Monthly Archives: January 2017

Our Ever-Stranger Universe

For most of human history, we believed that what we saw, heard, and felt was all that made up the real world. This changed around the beginning of the 20th century when modern science began to make uncomfortable discoveries such as that by Wilhelm Conrad Roentgen whose discovery of X-Rays revealed that even more of a reality that was invisible and undetectable by our ordinary senses, or by our “common sense.”
Roentgen won the first Nobel Prize for physics in 1901. Subsequent Nobel Prizes have continued to show how our normal world is really composed of many strange new worlds as revealed by microscopes, telescopes, X-rays, and gravity waves.
What we once imagined as being strange (“goblins, ghosts, and things that go ‘bump’ in the night”) are nothing when compared to the strangeness that science has revealed. As the British evolutionary biologist J.B.S. Haldane noted the universe is not only queer, “but even queerer than we can suppose.”
And now it turns out that “everything on Earth, everything ever observed with all of our instruments, all normal matter,” represents only about 5 percent of reality. The remaining 95 percent is composed of something called Dark Matter and Dark Energy, which are undetectable except by their effects.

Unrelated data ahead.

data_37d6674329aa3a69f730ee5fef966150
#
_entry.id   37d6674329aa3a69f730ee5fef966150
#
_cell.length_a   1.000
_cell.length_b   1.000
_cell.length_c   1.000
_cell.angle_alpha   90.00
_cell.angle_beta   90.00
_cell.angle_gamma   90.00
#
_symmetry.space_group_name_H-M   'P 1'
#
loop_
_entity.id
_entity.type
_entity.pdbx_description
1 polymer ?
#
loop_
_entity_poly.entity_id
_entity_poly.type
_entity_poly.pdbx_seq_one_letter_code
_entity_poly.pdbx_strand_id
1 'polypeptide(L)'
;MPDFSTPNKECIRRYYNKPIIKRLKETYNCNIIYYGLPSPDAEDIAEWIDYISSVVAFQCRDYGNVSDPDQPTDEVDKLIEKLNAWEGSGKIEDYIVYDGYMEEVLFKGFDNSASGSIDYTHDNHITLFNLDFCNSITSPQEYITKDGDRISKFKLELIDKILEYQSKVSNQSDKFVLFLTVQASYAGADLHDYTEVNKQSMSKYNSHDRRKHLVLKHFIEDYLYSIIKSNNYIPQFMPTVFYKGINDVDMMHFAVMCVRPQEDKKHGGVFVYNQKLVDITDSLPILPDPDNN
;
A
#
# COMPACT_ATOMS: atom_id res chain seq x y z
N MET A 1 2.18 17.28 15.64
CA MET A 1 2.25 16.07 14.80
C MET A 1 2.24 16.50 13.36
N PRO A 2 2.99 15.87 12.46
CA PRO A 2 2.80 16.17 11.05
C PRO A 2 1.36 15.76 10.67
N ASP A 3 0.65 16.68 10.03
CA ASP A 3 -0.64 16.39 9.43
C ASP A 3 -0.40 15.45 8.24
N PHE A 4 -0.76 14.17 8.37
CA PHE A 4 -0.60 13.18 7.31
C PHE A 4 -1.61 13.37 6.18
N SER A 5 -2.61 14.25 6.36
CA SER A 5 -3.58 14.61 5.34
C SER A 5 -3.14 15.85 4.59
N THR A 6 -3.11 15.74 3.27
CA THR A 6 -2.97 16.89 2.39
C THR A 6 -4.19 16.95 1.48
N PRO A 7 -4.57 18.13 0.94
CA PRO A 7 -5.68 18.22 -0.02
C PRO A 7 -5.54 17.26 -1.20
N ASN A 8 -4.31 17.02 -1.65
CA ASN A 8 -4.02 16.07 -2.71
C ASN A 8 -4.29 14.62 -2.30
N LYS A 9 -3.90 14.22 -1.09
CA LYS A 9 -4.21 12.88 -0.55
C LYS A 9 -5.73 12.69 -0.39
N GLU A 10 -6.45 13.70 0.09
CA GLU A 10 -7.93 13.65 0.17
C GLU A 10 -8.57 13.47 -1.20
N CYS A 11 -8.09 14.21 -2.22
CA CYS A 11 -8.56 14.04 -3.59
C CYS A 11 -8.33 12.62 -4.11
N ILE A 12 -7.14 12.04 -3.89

The road to this discovery began with a series of investations made in the 1970s by Vera Rubin, a researcher at the Carnegie Institute in Washington, DC.
Rubin’s work focused on the dynamics of stars within galaxies, how the gravity within galaxies affects the stars in the galaxy. She was measuring the speed of the stars in various parts in a spiral galaxy by examining the spectra of light emitted by the stars. A star that is moving away from the observer will show that its spectrum will shift toward the red end of the spectrum while one moving toward the observer will shift to the blue end. The shift will be proportional to the star’s speed. (The Doppler Effect: the change in frequency or wavelength of a wave (or other periodic event) for an observer moving relative to its source.)
According to our understanding of the effect of gravity on the motion of stars, those at the center of a spiral galaxy (where there is more mass) should rotate faster than those farther from the galaxy’s center. (The phenomenon is known as the “galactic rotational curve.”) Strangely Rubin’s measurements showed that stars farther from the center of the galaxy were rotating as fast as those nearer the center.
Rubin and a colleague checked their data by examing the motion of stars in 60 other spriral galaxies and found the same outcomes. The outcomes revealed that there was a “galaxy rotational problem.”
Rubin’s solved it by using the rotational speed of the stars she studied in order to calculate how much mass was needed to account for the gravity needed for the stars to attain their observed rotational speed.